I was sitting at the table, surrounded by a cohort of fellow doctoral students, when the conversation turned to the question of effectiveness.
One of the pastors in the cohort was talking about his thesis project. He was leading his congregation through a building campaign that would allow them to do ministry more effectively in the 21st century.
Another pastor sneered and said, “Effectiveness? Who cares about effectiveness?” He went on, “We’re the church. We don’t need to worry about being effective. We should only care about being faithful.”
I wonder what you might’ve said if you were sitting at that table, in between those two pastors.
I’ve worked in a church where effectiveness was the focus. And I’ve also worked in a church where faithfulness was the focus.
Which one was right?
In his book, Shrink: Faithful Ministry in a Church-Growth Culture, Tim Suttle plants his flag on the faithfulness side of the question, saying, “the church is simply supposed to be faithful” (p. 87). Throughout the book, Suttle brings a scathing critique against pastors who ask pragmatic questions about effectiveness.
He has a point, and that point shouldn’t be dismissed lightly. It’s possible for pastors to become so obsessed with numerical growth at all costs that they compromise who they are and what the church stands for.
But that’s not always the case.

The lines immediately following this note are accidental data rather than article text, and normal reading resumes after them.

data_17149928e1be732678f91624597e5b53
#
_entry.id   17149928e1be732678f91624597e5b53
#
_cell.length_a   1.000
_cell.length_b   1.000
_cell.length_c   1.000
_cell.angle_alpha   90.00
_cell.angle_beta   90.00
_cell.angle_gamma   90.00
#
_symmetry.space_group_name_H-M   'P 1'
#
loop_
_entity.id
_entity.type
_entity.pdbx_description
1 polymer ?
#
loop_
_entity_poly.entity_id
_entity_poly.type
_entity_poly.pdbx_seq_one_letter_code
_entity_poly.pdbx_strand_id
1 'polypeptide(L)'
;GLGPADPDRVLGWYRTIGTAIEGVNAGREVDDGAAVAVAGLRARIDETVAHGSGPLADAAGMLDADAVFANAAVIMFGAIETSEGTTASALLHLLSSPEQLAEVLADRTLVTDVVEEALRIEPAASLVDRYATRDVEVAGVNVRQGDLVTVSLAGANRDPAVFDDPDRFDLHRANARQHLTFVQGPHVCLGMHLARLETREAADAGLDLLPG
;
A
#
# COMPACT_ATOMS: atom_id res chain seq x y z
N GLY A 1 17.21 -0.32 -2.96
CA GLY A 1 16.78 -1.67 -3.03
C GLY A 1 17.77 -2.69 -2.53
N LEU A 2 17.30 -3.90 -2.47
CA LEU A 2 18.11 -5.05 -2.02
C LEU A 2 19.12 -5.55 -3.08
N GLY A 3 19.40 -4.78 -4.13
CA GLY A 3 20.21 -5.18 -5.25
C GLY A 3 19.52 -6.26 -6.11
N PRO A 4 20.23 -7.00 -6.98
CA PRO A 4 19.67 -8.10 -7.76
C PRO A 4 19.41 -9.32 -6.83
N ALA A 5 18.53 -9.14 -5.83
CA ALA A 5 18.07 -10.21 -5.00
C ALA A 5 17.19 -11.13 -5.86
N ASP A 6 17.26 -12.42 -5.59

Sometimes pastors pragmatically leverage strategies that they think will move their churches (and ministries) into greater alignment with the mission Jesus gave us. Even Suttle acknowledges (begrudgingly) that it’s impossible to lead the church without employing at least some contemporary leadership techniques. In other words, like it or not, we finally can’t avoid questions of effectiveness.
Here’s my two cents…
Jesus gave us a Great Commission: “Go and make disciples of all the nations, baptizing them in the name of the Father and the Son and the Holy Spirit. Teach these new disciples to obey all the commands I have given you. And be sure of this: I am with you always, even to the end of the age” (Matthew 28:19-20 NLT).
I think it makes good sense to ask how we’re doing with that assignment. Is the money we’re spending and time we’re investing actually accomplishing what Jesus told us to do? If you have unlimited time and money, then you don’t have to worry about these things. For the rest of us, these questions matter.
I’ve led a ministry with a $5,000 annual budget and another with a $50,000 annual budget. My goal in each place was to produce a return on that investment to help the maximum number of students move from the crowd to the core.
• ending programs that weren’t accomplishing their purpose.
• choosing a different retreat destination that was more affordable.
• reassigning dollars to different line items that made a bigger difference.
These were never decisions about what was cool and what wasn’t. They were stewardship decisions about what was effective and what wasn’t.
Does effectiveness matter? I believe it does.
Does faithfulness matter? It absolutely does.
But why should it be an either/or situation?
Why shouldn’t it be a both/and?
I think that faithfulness to our mission (the Great Commission) requires that we monitor our effectiveness. Can you invest your limited amounts of time and money differently, more effectively, than you’re doing right now? If we’re not asking that question, it isn’t because of our faithfulness; it’s because of our laziness.
And, while I’m thinking about it, what might we call that combination of faithfulness and effectiveness? I think fruitfulness might be the best term we have.
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